Can tyres help reduce CO2 emissions?

10th June 2019
Alex Lynn

On World Environment Day, Nokian Tyres reminded everyone how drivers can impact air pollution. Car owners have more ways to make environmentally friendly choices than they may realise. One way is choosing tyres with a lower rolling resistance: this will save fuel and reduce CO2 emissions.

Nokian Tyres works hard to make tyres greener: the rolling resistance of its tyres has been reduced by eight percent in average compared to 2013. This equals to the exhaust fumes of 65,000 cars.

Rolling resistance refers to the energy lost when the tyre is moving as you drive. The lower the rolling resistance, the less energy is lost and less fuel needed. Better fuel efficiency affects positively the environment and the driver’s carbon footprint by reducing CO2 emissions. For electric cars lower rolling resistance means also longer driving range.

Here’s a powerful example of the impact of rolling resistance: reportedly, if all passenger cars in Finland, Sweden and Norway used low rolling resistance Nokian Hakkapeliitta R3 winter tyres over the product’s life cycle instead of other premium winter tyres, benefits would be remarkable. The fuel savings would be nearly 300 million litres and carbon dioxide emissions would decrease by some 710,000 tons.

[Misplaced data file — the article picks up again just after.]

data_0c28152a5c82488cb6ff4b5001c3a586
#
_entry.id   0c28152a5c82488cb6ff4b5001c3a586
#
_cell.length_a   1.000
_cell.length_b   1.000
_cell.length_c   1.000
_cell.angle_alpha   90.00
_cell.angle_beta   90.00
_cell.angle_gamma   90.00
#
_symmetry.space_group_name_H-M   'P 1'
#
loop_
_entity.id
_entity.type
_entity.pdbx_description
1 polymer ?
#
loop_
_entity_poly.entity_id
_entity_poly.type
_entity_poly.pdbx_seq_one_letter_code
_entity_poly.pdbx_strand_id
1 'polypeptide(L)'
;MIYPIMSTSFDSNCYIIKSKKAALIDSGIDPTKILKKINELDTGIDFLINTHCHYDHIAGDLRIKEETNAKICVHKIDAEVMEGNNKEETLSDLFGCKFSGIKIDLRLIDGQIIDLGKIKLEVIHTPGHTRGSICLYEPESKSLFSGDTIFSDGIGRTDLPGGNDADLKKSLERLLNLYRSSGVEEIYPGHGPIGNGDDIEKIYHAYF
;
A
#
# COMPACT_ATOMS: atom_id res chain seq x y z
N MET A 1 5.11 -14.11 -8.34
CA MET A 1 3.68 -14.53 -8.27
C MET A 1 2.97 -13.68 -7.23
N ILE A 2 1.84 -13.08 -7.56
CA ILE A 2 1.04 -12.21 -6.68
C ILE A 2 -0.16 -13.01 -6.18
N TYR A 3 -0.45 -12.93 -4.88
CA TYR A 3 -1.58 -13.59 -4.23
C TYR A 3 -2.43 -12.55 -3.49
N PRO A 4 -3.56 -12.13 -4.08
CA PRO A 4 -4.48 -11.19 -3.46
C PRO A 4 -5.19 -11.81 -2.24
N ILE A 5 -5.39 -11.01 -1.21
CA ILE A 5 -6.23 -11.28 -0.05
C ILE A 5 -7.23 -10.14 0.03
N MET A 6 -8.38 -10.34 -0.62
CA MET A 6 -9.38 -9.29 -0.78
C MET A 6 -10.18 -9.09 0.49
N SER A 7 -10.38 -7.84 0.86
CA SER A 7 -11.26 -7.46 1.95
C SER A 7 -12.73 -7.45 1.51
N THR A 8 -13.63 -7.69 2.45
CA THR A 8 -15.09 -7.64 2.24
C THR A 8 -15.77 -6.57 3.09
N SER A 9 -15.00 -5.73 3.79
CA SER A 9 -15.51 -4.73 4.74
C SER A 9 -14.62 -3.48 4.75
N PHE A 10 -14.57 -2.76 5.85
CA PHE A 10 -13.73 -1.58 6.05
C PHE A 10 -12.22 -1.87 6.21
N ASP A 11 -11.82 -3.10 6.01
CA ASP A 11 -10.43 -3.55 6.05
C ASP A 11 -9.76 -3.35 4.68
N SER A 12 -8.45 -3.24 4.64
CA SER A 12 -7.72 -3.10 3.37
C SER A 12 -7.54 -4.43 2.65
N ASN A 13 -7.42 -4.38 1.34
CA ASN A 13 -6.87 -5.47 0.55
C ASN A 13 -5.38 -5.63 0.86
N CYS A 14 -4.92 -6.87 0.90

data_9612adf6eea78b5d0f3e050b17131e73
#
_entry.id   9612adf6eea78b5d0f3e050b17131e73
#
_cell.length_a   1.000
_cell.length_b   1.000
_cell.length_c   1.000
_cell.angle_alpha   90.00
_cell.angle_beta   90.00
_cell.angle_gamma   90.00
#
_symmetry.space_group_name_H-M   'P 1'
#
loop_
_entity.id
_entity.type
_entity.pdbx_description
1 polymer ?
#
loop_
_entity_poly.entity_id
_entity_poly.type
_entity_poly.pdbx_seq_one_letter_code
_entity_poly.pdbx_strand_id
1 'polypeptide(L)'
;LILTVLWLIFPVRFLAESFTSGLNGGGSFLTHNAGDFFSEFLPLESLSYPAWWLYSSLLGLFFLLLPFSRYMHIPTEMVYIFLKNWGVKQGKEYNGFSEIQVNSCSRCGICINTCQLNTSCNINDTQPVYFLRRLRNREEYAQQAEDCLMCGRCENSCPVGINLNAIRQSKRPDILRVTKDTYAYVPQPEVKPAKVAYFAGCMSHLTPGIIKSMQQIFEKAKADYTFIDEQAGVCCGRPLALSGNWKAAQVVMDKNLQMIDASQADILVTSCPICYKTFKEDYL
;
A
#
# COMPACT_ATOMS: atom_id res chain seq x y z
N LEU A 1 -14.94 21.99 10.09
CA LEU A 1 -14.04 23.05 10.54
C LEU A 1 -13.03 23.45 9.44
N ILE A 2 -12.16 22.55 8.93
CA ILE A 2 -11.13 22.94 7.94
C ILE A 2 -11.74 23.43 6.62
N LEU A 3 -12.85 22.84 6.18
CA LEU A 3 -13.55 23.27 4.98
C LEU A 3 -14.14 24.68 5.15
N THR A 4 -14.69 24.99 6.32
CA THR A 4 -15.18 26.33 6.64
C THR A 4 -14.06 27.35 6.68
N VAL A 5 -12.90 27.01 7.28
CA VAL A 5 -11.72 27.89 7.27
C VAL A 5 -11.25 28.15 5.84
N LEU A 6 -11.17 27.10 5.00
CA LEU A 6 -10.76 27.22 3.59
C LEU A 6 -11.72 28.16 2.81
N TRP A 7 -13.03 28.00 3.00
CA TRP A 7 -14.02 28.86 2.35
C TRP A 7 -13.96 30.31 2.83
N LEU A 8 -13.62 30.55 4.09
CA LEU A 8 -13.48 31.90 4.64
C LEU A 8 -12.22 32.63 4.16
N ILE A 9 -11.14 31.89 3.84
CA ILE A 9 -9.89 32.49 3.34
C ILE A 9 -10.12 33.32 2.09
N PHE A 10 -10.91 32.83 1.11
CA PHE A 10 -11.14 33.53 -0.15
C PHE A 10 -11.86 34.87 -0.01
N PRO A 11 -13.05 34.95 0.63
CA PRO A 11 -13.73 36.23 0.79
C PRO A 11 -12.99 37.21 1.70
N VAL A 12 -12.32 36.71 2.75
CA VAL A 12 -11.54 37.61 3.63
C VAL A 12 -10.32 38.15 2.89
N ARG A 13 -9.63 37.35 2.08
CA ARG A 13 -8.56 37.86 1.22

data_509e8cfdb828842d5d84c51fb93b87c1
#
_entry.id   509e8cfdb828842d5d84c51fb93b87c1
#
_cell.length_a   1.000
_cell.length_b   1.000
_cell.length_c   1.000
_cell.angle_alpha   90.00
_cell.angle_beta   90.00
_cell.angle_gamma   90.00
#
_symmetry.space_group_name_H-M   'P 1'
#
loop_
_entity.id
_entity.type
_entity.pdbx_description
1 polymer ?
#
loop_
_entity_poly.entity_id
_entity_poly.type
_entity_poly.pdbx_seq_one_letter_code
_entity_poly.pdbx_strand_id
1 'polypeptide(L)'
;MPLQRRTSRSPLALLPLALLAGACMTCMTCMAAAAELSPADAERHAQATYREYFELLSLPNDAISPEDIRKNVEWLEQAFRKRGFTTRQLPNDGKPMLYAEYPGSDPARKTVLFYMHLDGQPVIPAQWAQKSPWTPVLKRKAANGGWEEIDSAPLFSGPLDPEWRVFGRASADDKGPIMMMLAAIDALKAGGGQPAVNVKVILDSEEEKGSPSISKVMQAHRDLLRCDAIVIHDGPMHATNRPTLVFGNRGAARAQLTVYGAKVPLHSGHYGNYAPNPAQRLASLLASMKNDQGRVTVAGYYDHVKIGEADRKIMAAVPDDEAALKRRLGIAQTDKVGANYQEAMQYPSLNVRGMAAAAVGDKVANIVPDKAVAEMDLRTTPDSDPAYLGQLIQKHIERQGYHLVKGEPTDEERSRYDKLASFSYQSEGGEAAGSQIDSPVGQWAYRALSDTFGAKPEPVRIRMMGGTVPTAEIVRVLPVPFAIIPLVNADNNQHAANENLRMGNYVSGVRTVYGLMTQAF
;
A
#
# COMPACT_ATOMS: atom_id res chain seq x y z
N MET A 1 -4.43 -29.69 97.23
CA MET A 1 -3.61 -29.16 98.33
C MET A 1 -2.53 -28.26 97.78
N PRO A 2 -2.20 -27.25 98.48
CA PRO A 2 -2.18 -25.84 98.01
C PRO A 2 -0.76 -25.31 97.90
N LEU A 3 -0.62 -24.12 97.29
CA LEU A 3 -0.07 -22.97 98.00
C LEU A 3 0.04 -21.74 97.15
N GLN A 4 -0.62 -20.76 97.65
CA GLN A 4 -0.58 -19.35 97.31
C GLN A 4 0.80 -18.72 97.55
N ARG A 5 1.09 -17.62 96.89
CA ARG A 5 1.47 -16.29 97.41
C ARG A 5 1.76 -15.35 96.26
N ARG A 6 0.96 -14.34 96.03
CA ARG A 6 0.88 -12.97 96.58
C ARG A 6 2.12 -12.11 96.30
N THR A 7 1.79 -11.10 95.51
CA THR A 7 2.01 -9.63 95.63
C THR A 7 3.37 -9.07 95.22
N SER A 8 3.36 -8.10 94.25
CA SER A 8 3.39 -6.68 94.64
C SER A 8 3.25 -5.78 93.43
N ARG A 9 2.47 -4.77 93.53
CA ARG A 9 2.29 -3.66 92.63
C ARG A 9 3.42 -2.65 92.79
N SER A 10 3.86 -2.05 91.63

In EU, traffic is estimated to form around 24% of the greenhouse gas emissions. The target is to reduce GHG emissions by 20% by 2020 compared with the levels of 1990. Stricter targets set by EU will apply from 2021 on.

Premium tyre manufacturers like Nokian Tyres are actively working to reduce rolling resistance by developing advanced rubber compounds and introducing new innovative tread designs and tyre constructions.

“Our engineers work hard to keep up the good work: our goal is to reduce the rolling resistance of each new tyre generation without compromising safety,” said Teppo Huovila, Nokian Tyres’ vice president of quality and sustainability.

Nokian Tyres claims that over 90% of its tyres are in the best rolling resistance categories A, B or C. To give some perspective: the most common passenger car tyre label in the market is in the E category (ETRMA analysis, October 2018). A class summer tyre that has a correct tyre pressure can save up to 0.5 litres of fuel per 100km compared to the lowest performing tyres.

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